David Lean movies: All 16 films ranked worst to best

David Lean would’ve celebrated his 112th birthday on March 25, 2020. The Oscar-winning director became famous for a series of visual striking, technically ambitious epics, but how many of those titles remain classics? In honor of his birthday, let’s take a look back at all 16 of his films, ranked worst to best.

Born in 1908, Lean cut his teeth as a film editor, cutting a number of prominent movies including “49th Parallel” (1941) and “One of Our Aircraft Is Missing” (1942) for his contemporary, Michael Powell. He transitioned into directing, working alongside acclaimed playwright Noel Coward with “In Which We Serve” (1942). The WWII Naval epic was a joint venture for the two, with Coward (who also wrote and starred) handling the acting scenes and Lean tackling the action sequences.

He earned his first Oscar nominations for writing and directing “Brief Encounter” (1945), a big screen version of Coward’s play about two strangers (Trevor Howard and Best Actress nominee Celia Johnson) who fall in love after a chance meeting on a train. He competed again for writing and directing the Charles Dickens adaptation “Great Expectations” (1946) and for helming the Katharine Hepburn romantic drama “Summertime” (1955). (“Brief Encounter” and “Great Expectations” contended at the 1946 and 1947 Oscars respectively, since they didn’t open in the U.S. until the year after their British premiere.)

Lean turned towards epic filmmaking with “The Bridge on the River Kwai” (1957), a WWII drama about a British Colonel (Alec Guinness) in a Japanese P.O.W. camp assisting his captors in the construction of a railway bridge. The film swept the Oscars, bringing Lean his first victory for Best Director and earning six additional prizes, including Best Picture and Best Actor for Guinness.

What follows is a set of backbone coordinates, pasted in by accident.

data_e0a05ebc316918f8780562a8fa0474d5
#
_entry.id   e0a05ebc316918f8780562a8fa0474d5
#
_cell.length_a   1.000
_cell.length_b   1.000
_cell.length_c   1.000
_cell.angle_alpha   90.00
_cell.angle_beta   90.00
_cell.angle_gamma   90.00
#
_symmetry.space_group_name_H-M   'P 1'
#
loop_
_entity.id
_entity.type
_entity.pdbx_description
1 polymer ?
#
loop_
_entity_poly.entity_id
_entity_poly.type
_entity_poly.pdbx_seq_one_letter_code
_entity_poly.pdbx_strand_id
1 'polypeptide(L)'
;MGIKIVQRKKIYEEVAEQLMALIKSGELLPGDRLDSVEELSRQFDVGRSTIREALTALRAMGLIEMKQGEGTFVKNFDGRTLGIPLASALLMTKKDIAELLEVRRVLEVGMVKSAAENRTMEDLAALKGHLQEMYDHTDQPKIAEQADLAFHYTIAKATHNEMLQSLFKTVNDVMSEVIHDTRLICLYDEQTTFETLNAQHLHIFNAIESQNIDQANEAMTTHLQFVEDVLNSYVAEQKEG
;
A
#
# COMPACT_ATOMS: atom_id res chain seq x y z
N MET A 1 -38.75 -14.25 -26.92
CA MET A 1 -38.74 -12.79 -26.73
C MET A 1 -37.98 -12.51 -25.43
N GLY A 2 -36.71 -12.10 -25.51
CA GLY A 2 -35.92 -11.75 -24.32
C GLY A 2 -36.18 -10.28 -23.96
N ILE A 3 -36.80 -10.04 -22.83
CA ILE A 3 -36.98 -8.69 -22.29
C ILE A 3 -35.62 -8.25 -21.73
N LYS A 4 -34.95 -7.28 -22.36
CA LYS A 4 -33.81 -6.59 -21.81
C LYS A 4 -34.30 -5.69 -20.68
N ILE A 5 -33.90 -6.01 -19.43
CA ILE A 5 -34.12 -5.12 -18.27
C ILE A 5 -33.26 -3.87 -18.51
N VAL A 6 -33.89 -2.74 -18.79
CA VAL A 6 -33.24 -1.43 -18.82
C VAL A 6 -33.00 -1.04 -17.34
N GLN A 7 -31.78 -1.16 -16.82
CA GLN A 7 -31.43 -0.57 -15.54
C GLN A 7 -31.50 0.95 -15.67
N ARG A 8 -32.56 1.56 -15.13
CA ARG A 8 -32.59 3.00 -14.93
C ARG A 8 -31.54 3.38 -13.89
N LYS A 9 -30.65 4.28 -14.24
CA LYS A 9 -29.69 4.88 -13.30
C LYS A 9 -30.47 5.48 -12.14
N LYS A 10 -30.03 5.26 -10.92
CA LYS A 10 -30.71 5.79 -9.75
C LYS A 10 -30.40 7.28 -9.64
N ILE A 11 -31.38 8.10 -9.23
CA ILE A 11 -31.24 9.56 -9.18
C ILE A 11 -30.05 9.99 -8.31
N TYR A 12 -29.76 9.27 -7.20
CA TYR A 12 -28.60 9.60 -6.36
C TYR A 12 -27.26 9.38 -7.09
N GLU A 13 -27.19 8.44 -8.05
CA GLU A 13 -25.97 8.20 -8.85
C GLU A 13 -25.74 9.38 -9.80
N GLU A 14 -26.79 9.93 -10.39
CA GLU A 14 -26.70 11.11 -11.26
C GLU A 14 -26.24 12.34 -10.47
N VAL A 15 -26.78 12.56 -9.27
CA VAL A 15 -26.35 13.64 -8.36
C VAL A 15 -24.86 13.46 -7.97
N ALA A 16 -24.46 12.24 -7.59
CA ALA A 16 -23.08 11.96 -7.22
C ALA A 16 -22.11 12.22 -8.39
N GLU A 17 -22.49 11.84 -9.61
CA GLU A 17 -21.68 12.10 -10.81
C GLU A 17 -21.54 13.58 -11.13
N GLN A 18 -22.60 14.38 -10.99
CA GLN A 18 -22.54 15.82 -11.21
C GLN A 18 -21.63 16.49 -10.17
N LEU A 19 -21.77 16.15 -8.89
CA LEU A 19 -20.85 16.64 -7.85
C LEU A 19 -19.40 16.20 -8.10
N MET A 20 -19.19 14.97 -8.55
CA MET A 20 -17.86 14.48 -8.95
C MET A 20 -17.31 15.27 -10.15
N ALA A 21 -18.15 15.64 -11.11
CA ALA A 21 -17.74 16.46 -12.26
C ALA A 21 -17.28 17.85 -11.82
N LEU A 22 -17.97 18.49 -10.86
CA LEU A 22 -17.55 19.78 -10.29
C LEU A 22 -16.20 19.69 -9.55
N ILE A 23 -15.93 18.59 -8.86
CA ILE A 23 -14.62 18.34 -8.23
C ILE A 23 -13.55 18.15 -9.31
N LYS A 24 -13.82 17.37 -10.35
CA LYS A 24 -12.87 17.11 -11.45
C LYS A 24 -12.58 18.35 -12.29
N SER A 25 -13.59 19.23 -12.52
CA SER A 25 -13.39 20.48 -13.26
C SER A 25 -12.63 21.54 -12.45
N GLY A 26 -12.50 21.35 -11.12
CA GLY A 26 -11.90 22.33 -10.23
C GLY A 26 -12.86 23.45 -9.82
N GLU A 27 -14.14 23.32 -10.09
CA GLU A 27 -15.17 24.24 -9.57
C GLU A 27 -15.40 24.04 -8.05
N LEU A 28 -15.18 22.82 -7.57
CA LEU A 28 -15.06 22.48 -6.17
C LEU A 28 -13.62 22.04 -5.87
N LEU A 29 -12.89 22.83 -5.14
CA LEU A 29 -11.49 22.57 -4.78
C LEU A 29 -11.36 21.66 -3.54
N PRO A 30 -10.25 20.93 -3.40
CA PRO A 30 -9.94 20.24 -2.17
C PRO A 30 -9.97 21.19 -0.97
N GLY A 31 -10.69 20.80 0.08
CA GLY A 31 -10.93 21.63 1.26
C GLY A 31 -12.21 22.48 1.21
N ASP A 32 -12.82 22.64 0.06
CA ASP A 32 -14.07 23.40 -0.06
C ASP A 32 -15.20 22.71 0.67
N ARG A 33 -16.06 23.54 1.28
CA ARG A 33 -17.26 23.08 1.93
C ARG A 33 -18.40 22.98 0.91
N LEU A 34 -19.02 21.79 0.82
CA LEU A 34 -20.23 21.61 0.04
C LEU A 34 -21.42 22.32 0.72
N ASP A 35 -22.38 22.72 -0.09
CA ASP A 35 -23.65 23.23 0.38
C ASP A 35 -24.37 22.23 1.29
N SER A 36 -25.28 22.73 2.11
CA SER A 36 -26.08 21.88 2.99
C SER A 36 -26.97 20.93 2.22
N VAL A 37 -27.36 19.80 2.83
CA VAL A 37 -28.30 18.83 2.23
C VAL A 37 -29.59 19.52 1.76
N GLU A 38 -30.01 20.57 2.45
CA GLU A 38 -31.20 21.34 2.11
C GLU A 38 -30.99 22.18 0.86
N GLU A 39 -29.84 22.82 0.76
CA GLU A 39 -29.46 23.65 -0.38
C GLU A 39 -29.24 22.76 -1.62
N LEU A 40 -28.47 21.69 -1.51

Five years passed before his next feature hit screens: the massive, gargantuan epic “Lawrence of Arabia” (1962), which centers on British officer T.E. Lawrence‘s (Peter O’Toole in his screen debut) efforts to unite the Arabs in their fight against the Turks during WWI. Shot in the desert for two years on 70mm, the film came to define the Lean style of meticulously crafted event pictures. Once again, Lean won the Oscar for directing, and “Lawrence” also took Best Picture plus five more trophies.

Lean competed again for directing another saga, the five-time Oscar-winning Russian romance “Doctor Zhivago” (1965). His next film, “Ryan’s Daughter” (1970), was a critical and financial failure (albeit an Academy Award-winning one that brought him a DGA bid). The reception hurt him so much that he took a 14 year break from filmmaking before returning with the E.M. Forster adaptation “A Passage to India” (1984), which brought him Oscar bids for writing, directing, and film editing. It was his final feature. (During the intervening years between features, he attempted to mount a two-part version of “Mutiny on the Bounty.”)

In addition to his Oscar wins, Lean received the DGA Lifetime Achievement Award and the BAFTA Fellowship in 1974, as well as the AFI Lifetime Achievement prize in 1990. He was knighted in 1984.

Tour our photo gallery of Lean’s 16 films, including a few for which he should’ve won Oscars.